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From Phenomenology to the Self-Measurement Methodology of First-Person Data

  • Gualtiero PiccininiEmail author
  • Corey J. Maley
Chapter
Part of the Studies in Brain and Mind book series (SIBM, volume 6)

Abstract

Ruth Millikan argues that there is no “legitimate phenomenology of experience”: that there is no method—not even a fallible or partially reliable one—for accurately describing our experiences in the first-person. The reason is that there is no method for checking that the ideas we think we have about experience are about anything at all. Like phlogiston, there may be no such things as the properties we take experience to have.

Keywords

Black Hole Substantive Theory Phenomenal Experience Sound Methodology Conscious Mental State 
These keywords were added by machine and not by the authors. This process is experimental and the keywords may be updated as the learning algorithm improves.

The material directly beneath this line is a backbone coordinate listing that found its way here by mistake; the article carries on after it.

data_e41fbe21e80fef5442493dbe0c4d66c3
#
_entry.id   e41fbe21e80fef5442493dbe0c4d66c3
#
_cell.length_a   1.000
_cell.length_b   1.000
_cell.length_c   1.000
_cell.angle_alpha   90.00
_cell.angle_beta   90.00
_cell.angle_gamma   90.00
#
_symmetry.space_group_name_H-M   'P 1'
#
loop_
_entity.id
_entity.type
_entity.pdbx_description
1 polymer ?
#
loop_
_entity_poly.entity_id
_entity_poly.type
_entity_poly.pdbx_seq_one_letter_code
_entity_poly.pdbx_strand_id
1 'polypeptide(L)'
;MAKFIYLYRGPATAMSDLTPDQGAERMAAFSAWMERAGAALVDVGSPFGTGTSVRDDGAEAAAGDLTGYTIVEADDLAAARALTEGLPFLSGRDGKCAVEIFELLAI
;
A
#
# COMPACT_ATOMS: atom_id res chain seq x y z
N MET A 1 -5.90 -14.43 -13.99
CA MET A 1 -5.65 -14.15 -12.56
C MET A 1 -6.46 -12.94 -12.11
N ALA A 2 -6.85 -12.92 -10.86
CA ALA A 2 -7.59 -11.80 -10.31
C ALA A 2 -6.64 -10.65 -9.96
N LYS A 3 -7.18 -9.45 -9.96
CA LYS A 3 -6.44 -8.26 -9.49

References

  1. Dennett, Daniel C. 1991. Consciousness explained. Boston: Little, Brown & Company.Google Scholar
  2. Dennett, Daniel C. 2003. Who’s on first? Heterophenomenology explained. Journal of Consciousness Studies 10(9–10): 19–30.Google Scholar
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  4. Piccinini, G. 2003. Data from introspective reports: Upgrading from commonsense to science. Journal of Consciousness Studies 10(9–10): 141–156.Google Scholar
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Copyright information

© Springer Science+Business Media Dordrecht 2014

Authors and Affiliations

  1. 1.Department of PhilosophyUniversity of Missouri – St. LouisSt. LouisUSA
  2. 2.ABD Graduate Student in the Department of Philosophy at Princeton University, and a Research Associate in the Department of Philosophy and the Center for Neurodynamics at the University of Missouri – St. LouisSt. LouisUSA

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